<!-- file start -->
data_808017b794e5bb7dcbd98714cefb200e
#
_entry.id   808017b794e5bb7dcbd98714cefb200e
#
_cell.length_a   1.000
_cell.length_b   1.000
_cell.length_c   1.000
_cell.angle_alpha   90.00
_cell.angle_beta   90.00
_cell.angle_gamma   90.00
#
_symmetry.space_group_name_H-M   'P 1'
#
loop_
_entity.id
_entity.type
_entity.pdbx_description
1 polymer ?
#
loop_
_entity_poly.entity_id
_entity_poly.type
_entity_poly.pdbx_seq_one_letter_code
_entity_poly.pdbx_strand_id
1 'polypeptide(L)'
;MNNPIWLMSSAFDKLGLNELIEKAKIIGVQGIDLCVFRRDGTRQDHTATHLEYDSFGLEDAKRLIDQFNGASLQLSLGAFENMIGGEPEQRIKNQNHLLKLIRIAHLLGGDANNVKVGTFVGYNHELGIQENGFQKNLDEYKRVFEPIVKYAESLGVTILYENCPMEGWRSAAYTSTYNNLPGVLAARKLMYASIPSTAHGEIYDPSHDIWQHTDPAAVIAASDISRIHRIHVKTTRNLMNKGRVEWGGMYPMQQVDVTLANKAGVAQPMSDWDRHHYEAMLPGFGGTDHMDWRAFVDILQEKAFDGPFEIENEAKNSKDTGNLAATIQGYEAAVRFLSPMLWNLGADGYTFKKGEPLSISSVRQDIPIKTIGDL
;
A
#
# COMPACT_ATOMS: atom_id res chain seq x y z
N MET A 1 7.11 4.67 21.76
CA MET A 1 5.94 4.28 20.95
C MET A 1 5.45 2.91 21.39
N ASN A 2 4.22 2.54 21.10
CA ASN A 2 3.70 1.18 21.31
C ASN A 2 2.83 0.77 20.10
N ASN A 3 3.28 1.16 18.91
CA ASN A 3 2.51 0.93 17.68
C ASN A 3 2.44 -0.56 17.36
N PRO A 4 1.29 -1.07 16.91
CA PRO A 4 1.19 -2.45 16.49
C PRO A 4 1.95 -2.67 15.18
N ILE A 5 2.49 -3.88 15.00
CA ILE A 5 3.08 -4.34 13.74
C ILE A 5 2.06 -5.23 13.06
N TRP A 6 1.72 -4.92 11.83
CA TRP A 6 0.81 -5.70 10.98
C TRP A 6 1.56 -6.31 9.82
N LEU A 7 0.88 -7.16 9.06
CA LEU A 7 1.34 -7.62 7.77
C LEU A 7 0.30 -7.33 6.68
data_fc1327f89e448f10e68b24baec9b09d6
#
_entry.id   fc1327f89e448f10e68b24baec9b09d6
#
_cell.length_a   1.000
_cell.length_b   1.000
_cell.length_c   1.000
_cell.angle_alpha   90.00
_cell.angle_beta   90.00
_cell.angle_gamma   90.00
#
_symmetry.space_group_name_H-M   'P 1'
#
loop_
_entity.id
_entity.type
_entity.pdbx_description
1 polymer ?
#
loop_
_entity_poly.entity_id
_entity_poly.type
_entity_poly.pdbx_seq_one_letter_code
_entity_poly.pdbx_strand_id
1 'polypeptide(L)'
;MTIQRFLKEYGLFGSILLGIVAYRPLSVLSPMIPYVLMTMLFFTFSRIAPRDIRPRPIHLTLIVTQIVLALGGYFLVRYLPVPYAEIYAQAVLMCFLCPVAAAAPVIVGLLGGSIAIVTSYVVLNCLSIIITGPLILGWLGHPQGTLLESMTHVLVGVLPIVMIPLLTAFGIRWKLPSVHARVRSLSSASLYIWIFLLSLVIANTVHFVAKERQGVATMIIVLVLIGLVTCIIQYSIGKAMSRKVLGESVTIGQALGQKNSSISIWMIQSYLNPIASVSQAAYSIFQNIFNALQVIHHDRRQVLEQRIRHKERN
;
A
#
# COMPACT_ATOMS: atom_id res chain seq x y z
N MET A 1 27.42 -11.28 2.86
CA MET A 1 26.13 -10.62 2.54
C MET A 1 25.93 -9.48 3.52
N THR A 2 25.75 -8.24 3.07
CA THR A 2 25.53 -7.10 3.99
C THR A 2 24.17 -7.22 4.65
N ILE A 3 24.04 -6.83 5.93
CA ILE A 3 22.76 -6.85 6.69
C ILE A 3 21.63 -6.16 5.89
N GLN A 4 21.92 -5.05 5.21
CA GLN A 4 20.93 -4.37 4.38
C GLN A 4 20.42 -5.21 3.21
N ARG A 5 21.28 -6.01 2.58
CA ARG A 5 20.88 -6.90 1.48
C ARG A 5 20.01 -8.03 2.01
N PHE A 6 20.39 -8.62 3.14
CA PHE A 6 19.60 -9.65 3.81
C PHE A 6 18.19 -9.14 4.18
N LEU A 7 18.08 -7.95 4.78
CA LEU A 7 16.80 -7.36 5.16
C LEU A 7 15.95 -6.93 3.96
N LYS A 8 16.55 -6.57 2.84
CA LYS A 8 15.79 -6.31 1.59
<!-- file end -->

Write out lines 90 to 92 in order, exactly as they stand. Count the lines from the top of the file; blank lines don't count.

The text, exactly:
C ILE A 3 21.63 -6.16 5.89
N GLN A 4 21.92 -5.05 5.21
CA GLN A 4 20.93 -4.37 4.38